Owner hopes to add to venerable name with the Internet, a coffee bar and mini ice cream parlors
Maureen McDonald / Special to The Detroit News
CLINTON TOWNSHIP -- Inside the 1989-built Morley Candy Makers and Sanders Candy factory on Hall Road, Ron Rapson, 45, president of the combined companies, Morley Brands LLC, does his best to amuse children with tales of Willy Wonka and the Oompa Loompas, the candy-making dwarfs, by showing up with his own costume as Morley the Moose.
On a more serious note, Rapson strives to continue the top quality butter, cacao bean, cane sugar and secret recipes of Fred Sanders, founder of the 1875 candy maker, and the Morley family that launched its candy line in 1919. His children just call him the Candy Man.
"Everybody loves candy -- it's an affordable luxury," said Rapson. Sanders chocolate peppermint bark, cherry cordials and gooey caramel chocolates are mostly made the old fashioned way by 70 to 80 employees who cook caramel in 225 gallon kettles, fill Santa molds with chocolate by hand and oversee assembly lines with practiced skills. Workers offload 2,000 pounds of pecans a day to help produce 8,000 boxes of Sanders Pecan titans.
Candy sales rose to an anticipated $14 million in 2008, up from $12.5 million thanks to marketing strategies launched by Rapson and his new director of operations, Walter Pilon. Almost 75 percent of its annual sales occur during the winter holiday.
They hope to stretch business all year by tapping a strong Internet presence and by expanding retail sales. Rapson and Pilon concocted a $30,000-plus renovation of the gift shop, installing a coffee bar that serves Sanders caramel lattes and seasonal whipped cream and shaved chocolate atop the Sanders mocha drinks. The store opens at 7:30 a.m. to sweeten the morning traffic rush along Hall Road.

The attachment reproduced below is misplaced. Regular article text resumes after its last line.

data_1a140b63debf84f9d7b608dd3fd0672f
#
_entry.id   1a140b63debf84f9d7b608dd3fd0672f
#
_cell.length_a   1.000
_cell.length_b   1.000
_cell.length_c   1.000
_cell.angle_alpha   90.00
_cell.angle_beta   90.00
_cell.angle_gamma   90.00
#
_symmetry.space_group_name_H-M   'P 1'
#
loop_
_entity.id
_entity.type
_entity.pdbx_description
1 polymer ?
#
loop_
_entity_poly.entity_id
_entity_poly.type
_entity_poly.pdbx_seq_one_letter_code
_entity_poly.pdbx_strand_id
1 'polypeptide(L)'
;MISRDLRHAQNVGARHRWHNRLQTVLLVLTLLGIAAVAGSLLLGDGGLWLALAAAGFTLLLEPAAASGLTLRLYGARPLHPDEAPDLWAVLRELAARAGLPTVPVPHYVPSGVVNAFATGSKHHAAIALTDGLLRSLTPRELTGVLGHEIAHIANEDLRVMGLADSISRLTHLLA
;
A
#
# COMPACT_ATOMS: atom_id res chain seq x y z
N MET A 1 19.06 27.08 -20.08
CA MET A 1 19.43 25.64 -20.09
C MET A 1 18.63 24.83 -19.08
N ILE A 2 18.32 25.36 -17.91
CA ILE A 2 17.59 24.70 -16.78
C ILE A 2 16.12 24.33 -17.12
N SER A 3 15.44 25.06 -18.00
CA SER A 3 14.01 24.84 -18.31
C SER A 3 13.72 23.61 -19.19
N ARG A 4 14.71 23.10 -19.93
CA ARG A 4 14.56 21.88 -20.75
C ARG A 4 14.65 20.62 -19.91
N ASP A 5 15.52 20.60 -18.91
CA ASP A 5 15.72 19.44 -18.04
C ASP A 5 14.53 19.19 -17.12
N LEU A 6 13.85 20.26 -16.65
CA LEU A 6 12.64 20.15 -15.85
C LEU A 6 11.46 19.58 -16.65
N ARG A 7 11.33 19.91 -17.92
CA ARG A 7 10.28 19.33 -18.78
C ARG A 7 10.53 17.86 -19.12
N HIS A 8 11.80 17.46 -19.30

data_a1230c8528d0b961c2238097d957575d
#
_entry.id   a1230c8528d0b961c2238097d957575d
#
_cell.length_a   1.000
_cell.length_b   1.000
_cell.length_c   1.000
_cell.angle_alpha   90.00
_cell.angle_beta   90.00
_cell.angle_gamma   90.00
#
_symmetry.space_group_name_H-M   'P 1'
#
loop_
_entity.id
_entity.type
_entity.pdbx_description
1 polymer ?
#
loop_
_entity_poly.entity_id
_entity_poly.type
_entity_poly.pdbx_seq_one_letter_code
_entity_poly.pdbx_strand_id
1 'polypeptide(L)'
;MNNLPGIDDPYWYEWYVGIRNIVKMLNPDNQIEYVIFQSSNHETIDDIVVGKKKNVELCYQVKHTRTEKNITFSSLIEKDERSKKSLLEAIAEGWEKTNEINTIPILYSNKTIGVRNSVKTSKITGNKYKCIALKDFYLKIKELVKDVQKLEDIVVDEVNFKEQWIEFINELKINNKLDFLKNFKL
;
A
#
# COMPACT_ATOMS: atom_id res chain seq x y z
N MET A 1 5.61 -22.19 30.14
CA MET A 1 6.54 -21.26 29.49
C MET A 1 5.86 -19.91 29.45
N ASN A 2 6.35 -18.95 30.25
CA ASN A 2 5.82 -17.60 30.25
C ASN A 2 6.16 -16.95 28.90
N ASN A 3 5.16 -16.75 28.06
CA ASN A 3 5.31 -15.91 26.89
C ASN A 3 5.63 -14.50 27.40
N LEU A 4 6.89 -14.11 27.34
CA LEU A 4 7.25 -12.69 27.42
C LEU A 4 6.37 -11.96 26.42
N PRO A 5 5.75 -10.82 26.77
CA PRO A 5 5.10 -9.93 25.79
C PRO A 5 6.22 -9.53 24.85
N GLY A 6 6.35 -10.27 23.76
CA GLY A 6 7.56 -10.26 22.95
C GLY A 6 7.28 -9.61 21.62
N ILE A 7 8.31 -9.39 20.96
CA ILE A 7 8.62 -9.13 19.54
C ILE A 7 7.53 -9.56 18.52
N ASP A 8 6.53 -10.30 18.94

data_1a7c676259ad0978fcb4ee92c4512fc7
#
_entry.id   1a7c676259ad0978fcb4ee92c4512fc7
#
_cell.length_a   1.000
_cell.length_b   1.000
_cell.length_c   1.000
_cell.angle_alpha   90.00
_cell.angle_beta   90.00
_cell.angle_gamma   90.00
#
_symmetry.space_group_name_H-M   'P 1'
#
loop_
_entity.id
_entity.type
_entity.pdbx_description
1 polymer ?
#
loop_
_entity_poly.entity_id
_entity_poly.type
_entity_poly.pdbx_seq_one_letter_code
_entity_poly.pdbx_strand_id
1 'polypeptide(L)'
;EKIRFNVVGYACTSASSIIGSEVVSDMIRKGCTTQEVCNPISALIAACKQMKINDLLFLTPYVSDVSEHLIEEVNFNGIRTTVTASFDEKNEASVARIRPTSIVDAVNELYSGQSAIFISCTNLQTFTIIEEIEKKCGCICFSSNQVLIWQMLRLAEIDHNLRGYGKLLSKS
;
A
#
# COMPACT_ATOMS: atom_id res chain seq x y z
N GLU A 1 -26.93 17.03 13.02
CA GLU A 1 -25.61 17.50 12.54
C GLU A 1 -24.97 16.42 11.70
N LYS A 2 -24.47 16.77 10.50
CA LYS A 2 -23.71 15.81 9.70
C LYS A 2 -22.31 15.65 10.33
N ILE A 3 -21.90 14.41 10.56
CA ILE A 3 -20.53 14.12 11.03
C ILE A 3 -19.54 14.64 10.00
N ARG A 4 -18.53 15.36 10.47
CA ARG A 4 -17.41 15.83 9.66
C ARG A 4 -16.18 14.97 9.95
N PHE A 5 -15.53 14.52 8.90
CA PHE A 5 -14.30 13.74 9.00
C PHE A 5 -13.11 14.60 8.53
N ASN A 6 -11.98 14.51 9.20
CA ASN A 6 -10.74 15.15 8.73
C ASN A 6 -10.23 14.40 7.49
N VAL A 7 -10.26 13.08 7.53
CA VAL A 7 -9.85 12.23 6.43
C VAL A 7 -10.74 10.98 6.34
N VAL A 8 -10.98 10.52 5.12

This spring, the team will offer high-end chocolate making courses, an appetite whetted by movies, exhibits and enduring appetites for candy.
Its products also are boxed and sold under private labels, including a Disney brand sold at its amusement parks. Pilon, 46, is market testing Coffee Beanery coffee and Sanders hot fudge combinations sold in crimson packages at Sanders and at Coffee Beanery stores.
The heart of traditional Sanders marketing was its retail stores, according to Rapson. Over the past five years, it has opened outlets in Birmingham, Grosse Pointe, Rochester, Eastpointe, Birmingham, Clinton Township, Livonia and Wyandotte and this spring opened a mini-parlor within Hiller's Market of Union Lake, all trading on the timeless ice cream parlor tradition of Detroit's best known candy brand.
"When the going gets tough, the tough get Sander's hot fudge cream puffs. Seriously, Sanders is a mainstay of a Michigan childhood and it's a brand that endures," said Jim Hiller, CEO of Hiller's Market, which carries a wide array of products because of the legacy -- and taste.
Specialty: Morley Candy Makers, a family held business in Clinton Township, purchased in 2002 the venerable Sanders name -- a Metro Detroit brand since 1875 -- and launched a major expansion of its brand.
Contact: Public tours occur at 10 and 11:30 a.m. and 1 p.m. Monday through Friday at the factory, 23770 Hall Road. Call (586) 468-4300 or visit http://www.sanderscandy.com/.
Family night tonight includes candy tasting, appetizers, music and special tours.